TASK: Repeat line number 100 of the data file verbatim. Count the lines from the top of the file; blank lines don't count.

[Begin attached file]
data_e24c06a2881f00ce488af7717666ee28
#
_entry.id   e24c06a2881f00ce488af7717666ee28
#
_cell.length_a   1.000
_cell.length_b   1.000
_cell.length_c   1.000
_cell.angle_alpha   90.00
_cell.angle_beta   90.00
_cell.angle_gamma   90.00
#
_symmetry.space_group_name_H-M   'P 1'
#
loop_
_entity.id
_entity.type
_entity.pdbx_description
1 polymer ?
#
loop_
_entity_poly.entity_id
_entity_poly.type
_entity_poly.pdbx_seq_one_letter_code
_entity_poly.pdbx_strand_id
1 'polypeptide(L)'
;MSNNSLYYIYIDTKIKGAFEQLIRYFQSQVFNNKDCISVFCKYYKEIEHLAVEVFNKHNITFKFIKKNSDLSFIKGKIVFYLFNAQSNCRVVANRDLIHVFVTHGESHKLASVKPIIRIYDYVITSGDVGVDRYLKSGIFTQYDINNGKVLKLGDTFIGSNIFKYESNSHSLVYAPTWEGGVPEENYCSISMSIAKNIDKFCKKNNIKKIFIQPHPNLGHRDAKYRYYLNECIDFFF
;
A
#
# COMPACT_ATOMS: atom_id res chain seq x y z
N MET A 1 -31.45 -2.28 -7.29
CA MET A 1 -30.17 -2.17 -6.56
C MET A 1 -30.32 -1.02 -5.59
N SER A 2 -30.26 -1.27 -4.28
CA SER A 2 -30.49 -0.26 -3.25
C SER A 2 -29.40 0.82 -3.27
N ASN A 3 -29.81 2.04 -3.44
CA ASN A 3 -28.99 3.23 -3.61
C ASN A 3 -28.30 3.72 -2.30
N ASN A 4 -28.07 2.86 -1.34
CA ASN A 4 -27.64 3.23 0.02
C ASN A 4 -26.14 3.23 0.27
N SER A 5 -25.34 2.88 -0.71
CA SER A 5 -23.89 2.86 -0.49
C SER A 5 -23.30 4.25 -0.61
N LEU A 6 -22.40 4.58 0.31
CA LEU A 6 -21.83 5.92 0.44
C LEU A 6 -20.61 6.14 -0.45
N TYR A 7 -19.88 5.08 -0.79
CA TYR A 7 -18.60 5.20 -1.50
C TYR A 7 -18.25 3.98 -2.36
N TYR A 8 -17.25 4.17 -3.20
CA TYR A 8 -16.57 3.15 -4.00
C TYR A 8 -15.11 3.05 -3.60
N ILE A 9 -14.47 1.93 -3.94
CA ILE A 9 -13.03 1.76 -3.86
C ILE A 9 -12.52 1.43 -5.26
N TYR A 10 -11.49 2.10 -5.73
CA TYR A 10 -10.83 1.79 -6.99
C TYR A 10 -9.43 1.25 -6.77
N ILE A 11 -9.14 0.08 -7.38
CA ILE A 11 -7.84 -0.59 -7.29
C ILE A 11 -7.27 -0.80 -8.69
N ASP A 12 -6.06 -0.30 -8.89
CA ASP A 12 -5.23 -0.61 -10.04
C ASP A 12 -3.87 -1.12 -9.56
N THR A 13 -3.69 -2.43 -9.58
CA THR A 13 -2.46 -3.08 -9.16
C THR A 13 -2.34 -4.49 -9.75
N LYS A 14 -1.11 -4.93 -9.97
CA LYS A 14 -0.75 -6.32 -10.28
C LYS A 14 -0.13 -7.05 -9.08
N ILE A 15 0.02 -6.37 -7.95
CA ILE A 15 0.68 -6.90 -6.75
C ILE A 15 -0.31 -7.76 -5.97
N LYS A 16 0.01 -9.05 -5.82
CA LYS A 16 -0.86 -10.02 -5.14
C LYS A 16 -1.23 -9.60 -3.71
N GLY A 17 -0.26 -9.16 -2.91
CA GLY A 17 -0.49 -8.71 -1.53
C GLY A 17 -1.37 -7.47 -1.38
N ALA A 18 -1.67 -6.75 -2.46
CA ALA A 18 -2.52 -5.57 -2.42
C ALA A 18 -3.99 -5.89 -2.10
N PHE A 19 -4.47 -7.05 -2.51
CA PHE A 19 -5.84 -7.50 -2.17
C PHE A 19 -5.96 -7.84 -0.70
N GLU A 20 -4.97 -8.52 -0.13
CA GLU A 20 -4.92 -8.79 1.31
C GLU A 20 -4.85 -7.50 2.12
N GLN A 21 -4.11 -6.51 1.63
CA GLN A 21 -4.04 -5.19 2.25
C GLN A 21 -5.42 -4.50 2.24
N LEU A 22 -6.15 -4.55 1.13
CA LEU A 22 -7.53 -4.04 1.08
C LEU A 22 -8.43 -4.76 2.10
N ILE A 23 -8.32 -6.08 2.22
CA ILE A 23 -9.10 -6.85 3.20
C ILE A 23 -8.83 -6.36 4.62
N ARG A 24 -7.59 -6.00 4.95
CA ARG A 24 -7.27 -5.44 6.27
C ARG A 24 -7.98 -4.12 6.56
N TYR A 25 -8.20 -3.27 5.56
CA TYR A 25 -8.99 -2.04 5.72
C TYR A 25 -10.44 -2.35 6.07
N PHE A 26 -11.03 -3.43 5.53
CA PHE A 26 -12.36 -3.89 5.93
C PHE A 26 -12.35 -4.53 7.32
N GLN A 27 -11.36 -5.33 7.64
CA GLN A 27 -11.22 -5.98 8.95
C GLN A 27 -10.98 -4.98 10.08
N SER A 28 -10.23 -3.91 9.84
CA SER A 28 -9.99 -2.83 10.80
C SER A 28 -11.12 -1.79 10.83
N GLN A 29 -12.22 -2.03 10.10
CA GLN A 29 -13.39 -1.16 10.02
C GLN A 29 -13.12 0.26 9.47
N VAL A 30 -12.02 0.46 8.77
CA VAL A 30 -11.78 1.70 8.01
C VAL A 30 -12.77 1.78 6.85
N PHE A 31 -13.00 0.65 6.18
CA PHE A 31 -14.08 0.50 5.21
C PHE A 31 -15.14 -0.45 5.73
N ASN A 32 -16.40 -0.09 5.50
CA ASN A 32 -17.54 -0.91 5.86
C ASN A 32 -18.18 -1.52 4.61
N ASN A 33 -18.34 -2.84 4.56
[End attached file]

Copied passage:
N ARG A 24 -7.59 -6.00 4.95